What happens when a cyber-criminal gains access to the customer credit records that a business owner thought were secure? When it’s your business and your customers, you must do whatever it takes to make things right. Unfortunately, the consequences that merchants face if their credit card data is breached may go far beyond a loss of immediate income. Setting things right for your customers may lead to a financial setback for you and your business.
Target’s experience is an example of a worst case scenario data breach. Hackers compromised an estimated 40 million credit and debit card records. They also gained access to customer email, phone, and personal records. The breach triggered a loss of consumer loyalty and confidence that will be hard to overcome. The CBS news article, “Data-breach costs take toll on Target profit,” pinpointed some of Target’s resultant financial setbacks.
- 5.3 percent drop in sales
- Decrease in fourth quarter earnings
- A 10 percent dip in Target stock prices
- $61 million in expenses.
Cyber crime expenses
The financial impact to businesses goes beyond lost sales and stock values. Whether the cyber attack is big or small, data breach recovery expenses can effect a business’s bottom line. The $61 million that Target must spend on recovery expenses might sound unreasonably high, but a small business dealing with a breach will have comparable expenses on a smaller scale.
In the report “Data Breach Costs,” Zurich American Insurance Company reviewed the most common expenses incurred by businesses that have suffered a data breach. While some of these expenses may be covered by insurance, most will be paid by the business owner.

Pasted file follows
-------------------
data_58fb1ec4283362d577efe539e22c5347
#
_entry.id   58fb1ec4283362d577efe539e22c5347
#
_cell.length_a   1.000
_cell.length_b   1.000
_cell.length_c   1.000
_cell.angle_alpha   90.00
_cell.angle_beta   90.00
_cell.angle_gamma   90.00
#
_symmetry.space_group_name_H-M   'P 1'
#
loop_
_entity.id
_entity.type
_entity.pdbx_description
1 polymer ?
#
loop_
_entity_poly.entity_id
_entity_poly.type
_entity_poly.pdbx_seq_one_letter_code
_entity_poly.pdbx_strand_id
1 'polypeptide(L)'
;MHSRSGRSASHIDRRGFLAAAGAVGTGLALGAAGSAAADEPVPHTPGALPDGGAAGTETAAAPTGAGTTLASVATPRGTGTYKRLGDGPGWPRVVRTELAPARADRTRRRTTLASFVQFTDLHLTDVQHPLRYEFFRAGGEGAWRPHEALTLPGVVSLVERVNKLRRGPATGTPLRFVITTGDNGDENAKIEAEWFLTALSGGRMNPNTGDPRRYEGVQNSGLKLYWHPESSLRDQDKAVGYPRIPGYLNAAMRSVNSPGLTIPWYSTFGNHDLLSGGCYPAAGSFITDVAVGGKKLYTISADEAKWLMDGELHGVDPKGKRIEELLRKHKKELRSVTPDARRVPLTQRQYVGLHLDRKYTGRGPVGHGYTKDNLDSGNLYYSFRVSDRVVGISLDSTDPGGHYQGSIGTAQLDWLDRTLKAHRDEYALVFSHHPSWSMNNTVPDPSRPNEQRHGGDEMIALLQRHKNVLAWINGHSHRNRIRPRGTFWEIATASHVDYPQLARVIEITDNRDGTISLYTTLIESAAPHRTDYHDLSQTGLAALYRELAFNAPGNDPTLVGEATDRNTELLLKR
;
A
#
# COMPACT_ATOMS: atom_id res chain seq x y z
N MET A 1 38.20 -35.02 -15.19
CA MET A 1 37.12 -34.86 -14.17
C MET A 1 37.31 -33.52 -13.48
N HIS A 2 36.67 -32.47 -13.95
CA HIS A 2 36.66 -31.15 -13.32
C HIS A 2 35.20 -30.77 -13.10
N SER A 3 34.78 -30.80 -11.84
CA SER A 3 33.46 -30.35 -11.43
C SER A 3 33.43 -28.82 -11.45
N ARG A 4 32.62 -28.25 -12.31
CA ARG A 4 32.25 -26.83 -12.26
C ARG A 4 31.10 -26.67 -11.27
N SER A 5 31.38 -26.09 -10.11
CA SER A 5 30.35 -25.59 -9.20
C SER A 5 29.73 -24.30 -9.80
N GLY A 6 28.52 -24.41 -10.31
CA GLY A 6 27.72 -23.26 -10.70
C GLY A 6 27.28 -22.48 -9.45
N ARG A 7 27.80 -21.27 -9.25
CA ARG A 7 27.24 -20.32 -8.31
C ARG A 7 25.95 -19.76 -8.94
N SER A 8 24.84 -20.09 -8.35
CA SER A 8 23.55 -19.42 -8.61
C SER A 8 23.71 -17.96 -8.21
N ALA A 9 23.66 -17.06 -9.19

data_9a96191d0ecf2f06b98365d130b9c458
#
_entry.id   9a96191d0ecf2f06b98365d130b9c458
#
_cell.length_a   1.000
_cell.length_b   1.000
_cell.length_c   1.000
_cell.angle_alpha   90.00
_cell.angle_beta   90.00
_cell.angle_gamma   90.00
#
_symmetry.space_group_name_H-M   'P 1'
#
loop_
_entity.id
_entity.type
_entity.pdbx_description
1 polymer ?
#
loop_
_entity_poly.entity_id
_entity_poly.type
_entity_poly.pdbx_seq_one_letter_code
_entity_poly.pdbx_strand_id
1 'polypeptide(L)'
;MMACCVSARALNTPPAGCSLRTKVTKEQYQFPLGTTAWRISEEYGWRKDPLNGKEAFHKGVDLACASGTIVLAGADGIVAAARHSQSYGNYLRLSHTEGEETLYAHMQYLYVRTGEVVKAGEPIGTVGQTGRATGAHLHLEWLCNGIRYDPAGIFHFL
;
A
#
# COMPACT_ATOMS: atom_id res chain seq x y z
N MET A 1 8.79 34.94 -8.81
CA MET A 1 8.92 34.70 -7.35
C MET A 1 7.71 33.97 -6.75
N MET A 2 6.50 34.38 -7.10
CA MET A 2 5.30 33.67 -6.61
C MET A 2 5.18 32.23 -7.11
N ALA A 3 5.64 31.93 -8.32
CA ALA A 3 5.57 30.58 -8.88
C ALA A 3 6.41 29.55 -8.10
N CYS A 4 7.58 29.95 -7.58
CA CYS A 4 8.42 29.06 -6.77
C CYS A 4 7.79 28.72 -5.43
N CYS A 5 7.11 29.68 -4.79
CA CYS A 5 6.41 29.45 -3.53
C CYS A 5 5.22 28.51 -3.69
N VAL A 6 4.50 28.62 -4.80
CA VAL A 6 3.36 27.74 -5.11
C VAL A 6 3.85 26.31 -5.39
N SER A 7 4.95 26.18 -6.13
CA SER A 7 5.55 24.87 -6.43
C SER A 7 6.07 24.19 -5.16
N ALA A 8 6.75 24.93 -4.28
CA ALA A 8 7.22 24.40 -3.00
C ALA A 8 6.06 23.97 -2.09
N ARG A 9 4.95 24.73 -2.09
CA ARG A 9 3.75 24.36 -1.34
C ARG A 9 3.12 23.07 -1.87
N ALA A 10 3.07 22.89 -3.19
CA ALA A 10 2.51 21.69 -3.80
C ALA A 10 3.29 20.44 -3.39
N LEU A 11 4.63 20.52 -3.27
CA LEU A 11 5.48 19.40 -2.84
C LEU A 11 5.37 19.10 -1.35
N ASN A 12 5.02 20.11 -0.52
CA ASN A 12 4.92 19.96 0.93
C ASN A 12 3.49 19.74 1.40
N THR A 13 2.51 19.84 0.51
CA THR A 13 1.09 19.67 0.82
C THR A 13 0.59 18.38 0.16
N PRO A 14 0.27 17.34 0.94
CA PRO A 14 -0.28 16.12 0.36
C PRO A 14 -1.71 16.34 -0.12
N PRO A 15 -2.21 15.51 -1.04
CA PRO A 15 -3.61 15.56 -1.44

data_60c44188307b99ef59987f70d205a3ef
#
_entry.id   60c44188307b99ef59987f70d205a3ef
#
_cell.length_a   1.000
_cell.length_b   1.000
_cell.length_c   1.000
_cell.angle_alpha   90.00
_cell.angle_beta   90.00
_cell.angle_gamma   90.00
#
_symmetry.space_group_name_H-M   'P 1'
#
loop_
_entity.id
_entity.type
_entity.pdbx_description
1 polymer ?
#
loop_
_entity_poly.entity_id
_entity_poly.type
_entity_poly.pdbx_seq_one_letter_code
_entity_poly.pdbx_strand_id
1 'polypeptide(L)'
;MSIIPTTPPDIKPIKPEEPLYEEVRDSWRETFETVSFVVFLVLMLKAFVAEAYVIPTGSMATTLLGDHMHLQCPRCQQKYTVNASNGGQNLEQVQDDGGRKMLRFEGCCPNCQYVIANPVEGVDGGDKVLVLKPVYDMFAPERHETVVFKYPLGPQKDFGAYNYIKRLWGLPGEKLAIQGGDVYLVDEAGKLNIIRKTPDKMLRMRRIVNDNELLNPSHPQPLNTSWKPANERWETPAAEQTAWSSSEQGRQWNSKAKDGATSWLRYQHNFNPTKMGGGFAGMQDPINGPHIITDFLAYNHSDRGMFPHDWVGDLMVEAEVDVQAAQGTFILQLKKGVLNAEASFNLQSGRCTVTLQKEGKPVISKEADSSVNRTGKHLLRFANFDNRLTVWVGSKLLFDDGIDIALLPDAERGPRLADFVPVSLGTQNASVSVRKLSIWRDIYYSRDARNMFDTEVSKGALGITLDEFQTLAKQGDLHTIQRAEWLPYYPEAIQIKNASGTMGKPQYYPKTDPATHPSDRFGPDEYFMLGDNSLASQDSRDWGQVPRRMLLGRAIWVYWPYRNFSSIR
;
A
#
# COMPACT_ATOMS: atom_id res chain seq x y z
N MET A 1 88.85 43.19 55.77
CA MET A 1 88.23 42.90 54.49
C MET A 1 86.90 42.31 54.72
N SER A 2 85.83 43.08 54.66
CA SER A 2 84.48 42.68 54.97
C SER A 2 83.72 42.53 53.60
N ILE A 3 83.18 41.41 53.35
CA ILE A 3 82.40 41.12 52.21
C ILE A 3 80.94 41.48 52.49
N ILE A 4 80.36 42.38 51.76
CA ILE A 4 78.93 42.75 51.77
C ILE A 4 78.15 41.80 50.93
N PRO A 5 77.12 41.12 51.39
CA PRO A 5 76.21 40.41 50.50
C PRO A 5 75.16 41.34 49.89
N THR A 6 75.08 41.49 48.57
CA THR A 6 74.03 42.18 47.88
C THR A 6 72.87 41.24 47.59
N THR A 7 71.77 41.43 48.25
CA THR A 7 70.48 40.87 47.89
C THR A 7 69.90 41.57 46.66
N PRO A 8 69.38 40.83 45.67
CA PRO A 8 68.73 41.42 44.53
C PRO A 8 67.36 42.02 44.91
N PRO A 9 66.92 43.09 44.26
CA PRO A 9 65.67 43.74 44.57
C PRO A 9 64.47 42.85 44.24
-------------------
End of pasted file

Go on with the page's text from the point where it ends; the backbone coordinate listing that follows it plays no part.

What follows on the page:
- Forensic examination to determine the extent of the breach
- Notification of third parties effected
- Call centers for consumers solutions, explanations, and answers
- Credit or identity monitoring and restoration for customers
- Public relations to restore good name and customer confidence
- Legal costs to defend against suits filed by customers
- Regulatory proceedings, penalties, and fines by the Federal Trade Commission and local states attorneys
- Comprehensive security program implementation as part of regulatory settlements
All businesses are vulnerable
Data breaches are more common than you might imagine. Arts and craft giant, Michael’s, admitted to experiencing a 2013 holiday season data breach that affected personal data for 2.6 million credit and debit customers. Earlier this year, department store, Neiman Marcus, confirmed a data breach due to malware in store terminals. But it’s not just the big businesses that are vulnerable to cyber attack.
Symantecs “Internet Security Threat Report 2014” explained that “Small businesses and consumers are most at risk from losing data, files or memories.” The report further revealed that 1 in 5 businesses were targeted with “spear-phishing” emails.
In an effort to educate business owners about the risks of cyber crime, the Small Business Administration has developed the online course, “Cybersecurity for Small Businesses.” SBA, Homeland Security, and other organizations also promote cyber safety during National Cyber Security Awareness Month in October.
It’s hard to catch or even keep up with cyber criminals. Even if they are caught, they may not have the resources to pay for the damage they do. As businesses are the keepers of sensitive data, it makes sense that they are the ones being held accountable for failing to keep customer records secure.
It’s difficult to avoid cyber criminals completely, so it’s up to you to implement an encrypted online transaction system that will allow you to function efficiently while keeping customer data safe.